How Do I Become an Area Marketing Manager?
Area marketing managers commonly are highly experienced, well trained marketing professionals who oversee marketing teams in all facets of the marketing field. These professionals commonly oversee the development of products and brands in specific geographic markets. To become an area marketing manager, it is almost always essential to have an undergraduate degree in marketing, if not also a master's degree in a related field. A person who wants to become an area marketing manager should also plan on getting at least five years of experience working in a similar industry and in a similar market. For example, a person who wants to become an area marketing manager for a supermarket chain in an urban area should get experience doing marketing work for food retailers in big cities.
In most cases, area marketing managers are responsible for analyzing market research to determine how products and services best can be sold in certain regions. These professionals might pay attention to the income brackets and spending habits of local demographics to determine which kinds of slogans to use, how to design packaging and logos, and in which venues to advertise. Area marketing managers also help to determine pricing and budgets for product development.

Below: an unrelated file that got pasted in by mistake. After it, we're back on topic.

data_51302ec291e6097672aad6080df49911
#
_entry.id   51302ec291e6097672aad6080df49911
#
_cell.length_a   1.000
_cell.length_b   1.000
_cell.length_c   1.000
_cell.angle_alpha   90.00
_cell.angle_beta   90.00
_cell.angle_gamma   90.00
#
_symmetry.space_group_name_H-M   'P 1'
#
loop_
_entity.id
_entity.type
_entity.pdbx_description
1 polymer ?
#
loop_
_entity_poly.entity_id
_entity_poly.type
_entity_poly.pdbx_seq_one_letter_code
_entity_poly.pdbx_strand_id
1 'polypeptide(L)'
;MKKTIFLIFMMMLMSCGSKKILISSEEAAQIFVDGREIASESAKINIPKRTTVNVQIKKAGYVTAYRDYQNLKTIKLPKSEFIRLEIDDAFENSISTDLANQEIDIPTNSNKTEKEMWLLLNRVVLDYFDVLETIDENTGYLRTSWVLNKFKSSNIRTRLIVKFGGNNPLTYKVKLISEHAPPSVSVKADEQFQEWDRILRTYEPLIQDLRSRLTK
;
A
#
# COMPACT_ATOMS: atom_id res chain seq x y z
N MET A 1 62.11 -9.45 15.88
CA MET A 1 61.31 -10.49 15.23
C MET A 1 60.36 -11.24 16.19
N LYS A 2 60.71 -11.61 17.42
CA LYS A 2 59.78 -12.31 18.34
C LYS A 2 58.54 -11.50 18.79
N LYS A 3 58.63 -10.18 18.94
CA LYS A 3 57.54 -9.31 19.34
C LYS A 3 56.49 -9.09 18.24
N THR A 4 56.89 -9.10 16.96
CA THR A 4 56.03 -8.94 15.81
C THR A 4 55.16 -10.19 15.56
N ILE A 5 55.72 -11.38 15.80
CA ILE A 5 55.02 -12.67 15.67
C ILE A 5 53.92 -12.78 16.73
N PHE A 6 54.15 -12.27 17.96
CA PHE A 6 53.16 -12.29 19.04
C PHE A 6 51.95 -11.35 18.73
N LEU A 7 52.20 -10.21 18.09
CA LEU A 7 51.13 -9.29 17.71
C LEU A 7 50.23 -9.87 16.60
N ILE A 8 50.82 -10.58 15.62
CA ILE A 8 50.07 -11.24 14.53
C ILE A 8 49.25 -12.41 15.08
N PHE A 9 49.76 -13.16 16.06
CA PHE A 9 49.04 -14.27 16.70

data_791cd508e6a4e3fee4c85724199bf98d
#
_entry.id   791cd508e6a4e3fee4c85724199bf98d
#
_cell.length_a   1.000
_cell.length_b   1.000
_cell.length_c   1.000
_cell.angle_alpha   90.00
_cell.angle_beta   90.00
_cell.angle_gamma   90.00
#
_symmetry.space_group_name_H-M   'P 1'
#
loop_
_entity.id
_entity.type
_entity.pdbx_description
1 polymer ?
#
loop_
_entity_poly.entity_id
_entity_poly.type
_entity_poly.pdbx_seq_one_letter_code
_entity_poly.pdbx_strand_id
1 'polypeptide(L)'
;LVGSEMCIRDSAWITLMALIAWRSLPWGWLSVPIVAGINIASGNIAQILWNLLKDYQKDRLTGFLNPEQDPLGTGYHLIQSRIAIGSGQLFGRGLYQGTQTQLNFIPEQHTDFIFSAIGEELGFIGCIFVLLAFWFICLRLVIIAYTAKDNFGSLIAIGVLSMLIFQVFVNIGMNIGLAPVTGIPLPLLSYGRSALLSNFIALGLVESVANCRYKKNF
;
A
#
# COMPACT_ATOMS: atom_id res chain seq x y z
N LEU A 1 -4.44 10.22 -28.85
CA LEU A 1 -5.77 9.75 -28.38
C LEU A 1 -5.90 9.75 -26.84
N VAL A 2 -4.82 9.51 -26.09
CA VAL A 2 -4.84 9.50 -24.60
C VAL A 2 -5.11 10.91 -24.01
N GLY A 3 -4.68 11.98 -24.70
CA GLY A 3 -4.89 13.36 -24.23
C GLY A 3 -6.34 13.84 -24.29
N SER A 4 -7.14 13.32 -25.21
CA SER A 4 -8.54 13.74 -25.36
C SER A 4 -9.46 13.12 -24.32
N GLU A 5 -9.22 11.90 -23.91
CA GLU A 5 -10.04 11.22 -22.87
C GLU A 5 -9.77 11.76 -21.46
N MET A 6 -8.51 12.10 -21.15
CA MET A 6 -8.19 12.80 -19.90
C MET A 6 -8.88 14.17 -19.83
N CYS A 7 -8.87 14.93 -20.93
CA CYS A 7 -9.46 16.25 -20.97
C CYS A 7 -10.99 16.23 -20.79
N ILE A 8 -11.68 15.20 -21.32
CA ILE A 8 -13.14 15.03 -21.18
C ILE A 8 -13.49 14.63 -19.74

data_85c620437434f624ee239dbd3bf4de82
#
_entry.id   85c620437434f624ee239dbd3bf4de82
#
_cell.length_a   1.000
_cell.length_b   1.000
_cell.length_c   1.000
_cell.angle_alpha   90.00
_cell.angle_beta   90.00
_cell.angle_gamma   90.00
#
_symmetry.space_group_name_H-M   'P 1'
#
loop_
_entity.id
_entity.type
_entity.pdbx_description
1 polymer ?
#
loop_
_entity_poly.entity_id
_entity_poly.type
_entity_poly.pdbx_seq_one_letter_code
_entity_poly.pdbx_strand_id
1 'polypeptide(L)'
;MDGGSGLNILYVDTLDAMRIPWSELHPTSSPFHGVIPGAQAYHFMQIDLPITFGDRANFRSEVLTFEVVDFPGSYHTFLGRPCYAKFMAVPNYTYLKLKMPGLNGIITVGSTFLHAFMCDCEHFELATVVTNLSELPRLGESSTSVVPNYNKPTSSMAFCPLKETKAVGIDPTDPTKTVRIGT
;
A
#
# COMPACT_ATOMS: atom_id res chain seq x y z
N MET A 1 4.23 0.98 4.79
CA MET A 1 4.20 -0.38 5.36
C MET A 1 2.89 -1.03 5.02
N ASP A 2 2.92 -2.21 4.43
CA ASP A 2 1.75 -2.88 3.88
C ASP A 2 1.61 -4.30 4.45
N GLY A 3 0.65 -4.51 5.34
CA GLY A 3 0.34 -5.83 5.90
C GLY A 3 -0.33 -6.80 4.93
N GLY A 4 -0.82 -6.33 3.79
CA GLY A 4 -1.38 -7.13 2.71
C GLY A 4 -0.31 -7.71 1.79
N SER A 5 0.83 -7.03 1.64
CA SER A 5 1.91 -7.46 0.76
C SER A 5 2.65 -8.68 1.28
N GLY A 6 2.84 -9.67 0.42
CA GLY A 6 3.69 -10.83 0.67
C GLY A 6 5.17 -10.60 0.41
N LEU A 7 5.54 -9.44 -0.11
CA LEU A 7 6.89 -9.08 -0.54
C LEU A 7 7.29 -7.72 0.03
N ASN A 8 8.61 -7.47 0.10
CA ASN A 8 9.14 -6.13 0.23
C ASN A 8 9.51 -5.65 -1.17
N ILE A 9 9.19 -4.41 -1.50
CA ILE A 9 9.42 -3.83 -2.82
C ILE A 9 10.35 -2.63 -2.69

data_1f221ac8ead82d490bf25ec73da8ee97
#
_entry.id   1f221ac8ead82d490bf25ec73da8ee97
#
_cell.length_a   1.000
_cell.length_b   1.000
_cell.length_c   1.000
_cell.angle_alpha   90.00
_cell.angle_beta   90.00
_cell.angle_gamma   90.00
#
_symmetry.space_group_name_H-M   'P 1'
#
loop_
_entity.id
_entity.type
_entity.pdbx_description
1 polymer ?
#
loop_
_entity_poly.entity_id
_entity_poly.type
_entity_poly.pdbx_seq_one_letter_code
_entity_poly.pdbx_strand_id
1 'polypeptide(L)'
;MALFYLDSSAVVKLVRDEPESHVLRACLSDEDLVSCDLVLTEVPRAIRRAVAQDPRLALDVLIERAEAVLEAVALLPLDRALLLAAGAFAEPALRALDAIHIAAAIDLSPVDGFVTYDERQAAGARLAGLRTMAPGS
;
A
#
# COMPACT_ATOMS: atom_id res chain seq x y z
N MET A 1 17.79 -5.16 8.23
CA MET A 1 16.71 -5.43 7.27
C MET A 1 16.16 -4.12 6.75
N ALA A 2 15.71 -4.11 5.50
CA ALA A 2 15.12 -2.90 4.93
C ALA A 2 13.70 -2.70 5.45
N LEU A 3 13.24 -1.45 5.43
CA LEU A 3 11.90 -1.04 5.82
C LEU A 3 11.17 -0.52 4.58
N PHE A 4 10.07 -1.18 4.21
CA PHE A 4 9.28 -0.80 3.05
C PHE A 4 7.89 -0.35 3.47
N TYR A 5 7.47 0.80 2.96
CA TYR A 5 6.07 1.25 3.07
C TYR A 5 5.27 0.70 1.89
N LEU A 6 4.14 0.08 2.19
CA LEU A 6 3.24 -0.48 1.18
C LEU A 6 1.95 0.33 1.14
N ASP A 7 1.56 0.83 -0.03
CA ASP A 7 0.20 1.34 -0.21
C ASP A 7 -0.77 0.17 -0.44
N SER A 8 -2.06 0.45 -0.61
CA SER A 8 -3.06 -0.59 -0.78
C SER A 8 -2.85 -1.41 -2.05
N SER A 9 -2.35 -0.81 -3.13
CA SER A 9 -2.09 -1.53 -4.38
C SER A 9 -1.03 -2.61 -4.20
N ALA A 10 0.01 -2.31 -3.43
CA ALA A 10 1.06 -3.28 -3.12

An individual who wants to become an area marketing manager should plan on getting an undergraduate degree in marketing. Aside from learning how to analyze markets and create effective marketing campaigns, it is essential that an aspiring marketing manager also learns important principles of business finance. Many aspiring marketing professionals rightly are attracted to the creative aspects of this industry, though they might overlook the important financial aspects of the marketing field.
While it might not be necessary to have a master's degree to become an area marketing manager, many people find that earning this kind of degree is a great way to start a career. Many graduate programs give students opportunities to participate in internships and apprenticeships in which they work alongside established marketing professionals. Not only are these great opportunities for learning about the field, but they also are great ways to establish important professional references and to learn about job leads.
An individual who wants to become an area marketing manager should find a product and a region in which he or she is interested. A person who acts as an area marketing manager for a certain magazine in New York City, for example, might be required to know which residents of this city read a magazine and where to advertise it. This kind of professional should be familiar with how many issues of a magazine are sold in the city, when the greatest number of issues is sold, and which kinds of covers generate the greatest sales numbers.
Discuss this Article
Post your comments